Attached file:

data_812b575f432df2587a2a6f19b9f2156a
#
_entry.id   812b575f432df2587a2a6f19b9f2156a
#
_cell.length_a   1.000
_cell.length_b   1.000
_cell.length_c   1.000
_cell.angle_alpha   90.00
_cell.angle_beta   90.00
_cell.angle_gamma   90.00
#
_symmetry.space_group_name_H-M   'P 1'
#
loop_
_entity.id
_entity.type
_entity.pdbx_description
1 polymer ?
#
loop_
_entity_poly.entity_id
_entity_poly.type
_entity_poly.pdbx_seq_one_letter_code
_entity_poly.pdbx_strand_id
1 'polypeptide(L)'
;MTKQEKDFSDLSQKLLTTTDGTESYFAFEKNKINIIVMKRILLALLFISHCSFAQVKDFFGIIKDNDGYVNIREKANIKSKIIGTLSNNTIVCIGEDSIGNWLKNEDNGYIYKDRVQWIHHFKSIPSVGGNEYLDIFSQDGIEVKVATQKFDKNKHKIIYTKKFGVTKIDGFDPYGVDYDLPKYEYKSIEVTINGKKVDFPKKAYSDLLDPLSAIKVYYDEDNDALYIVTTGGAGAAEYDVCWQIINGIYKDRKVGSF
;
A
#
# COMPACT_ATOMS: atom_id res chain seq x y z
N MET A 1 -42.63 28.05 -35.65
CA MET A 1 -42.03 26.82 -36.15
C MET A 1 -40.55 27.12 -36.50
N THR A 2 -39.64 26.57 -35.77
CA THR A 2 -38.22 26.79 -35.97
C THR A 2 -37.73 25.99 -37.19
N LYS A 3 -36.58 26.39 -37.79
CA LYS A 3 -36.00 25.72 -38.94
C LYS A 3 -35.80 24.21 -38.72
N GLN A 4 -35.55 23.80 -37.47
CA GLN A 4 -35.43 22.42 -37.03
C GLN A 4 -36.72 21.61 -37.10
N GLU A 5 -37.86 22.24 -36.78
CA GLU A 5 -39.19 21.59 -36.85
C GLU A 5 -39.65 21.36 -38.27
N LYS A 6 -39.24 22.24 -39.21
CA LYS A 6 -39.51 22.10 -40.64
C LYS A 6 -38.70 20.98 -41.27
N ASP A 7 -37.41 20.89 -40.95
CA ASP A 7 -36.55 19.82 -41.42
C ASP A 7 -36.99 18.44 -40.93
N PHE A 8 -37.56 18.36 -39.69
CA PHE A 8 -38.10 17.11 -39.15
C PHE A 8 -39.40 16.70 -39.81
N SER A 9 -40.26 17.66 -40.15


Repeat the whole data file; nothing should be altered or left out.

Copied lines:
data_812b575f432df2587a2a6f19b9f2156a
#
_entry.id   812b575f432df2587a2a6f19b9f2156a
#
_cell.length_a   1.000
_cell.length_b   1.000
_cell.length_c   1.000
_cell.angle_alpha   90.00
_cell.angle_beta   90.00
_cell.angle_gamma   90.00
#
_symmetry.space_group_name_H-M   'P 1'
#
loop_
_entity.id
_entity.type
_entity.pdbx_description
1 polymer ?
#
loop_
_entity_poly.entity_id
_entity_poly.type
_entity_poly.pdbx_seq_one_letter_code
_entity_poly.pdbx_strand_id
1 'polypeptide(L)'
;MTKQEKDFSDLSQKLLTTTDGTESYFAFEKNKINIIVMKRILLALLFISHCSFAQVKDFFGIIKDNDGYVNIREKANIKSKIIGTLSNNTIVCIGEDSIGNWLKNEDNGYIYKDRVQWIHHFKSIPSVGGNEYLDIFSQDGIEVKVATQKFDKNKHKIIYTKKFGVTKIDGFDPYGVDYDLPKYEYKSIEVTINGKKVDFPKKAYSDLLDPLSAIKVYYDEDNDALYIVTTGGAGAAEYDVCWQIINGIYKDRKVGSF
;
A
#
# COMPACT_ATOMS: atom_id res chain seq x y z
N MET A 1 -42.63 28.05 -35.65
CA MET A 1 -42.03 26.82 -36.15
C MET A 1 -40.55 27.12 -36.50
N THR A 2 -39.64 26.57 -35.77
CA THR A 2 -38.22 26.79 -35.97
C THR A 2 -37.73 25.99 -37.19
N LYS A 3 -36.58 26.39 -37.79
CA LYS A 3 -36.00 25.72 -38.94
C LYS A 3 -35.80 24.21 -38.72
N GLN A 4 -35.55 23.80 -37.47
CA GLN A 4 -35.43 22.42 -37.03
C GLN A 4 -36.72 21.61 -37.10
N GLU A 5 -37.86 22.24 -36.78
CA GLU A 5 -39.19 21.59 -36.85
C GLU A 5 -39.65 21.36 -38.27
N LYS A 6 -39.24 22.24 -39.21
CA LYS A 6 -39.51 22.10 -40.64
C LYS A 6 -38.70 20.98 -41.27
N ASP A 7 -37.41 20.89 -40.95
CA ASP A 7 -36.55 19.82 -41.42
C ASP A 7 -36.99 18.44 -40.93
N PHE A 8 -37.56 18.36 -39.69
CA PHE A 8 -38.10 17.11 -39.15
C PHE A 8 -39.40 16.70 -39.81
N SER A 9 -40.26 17.66 -40.15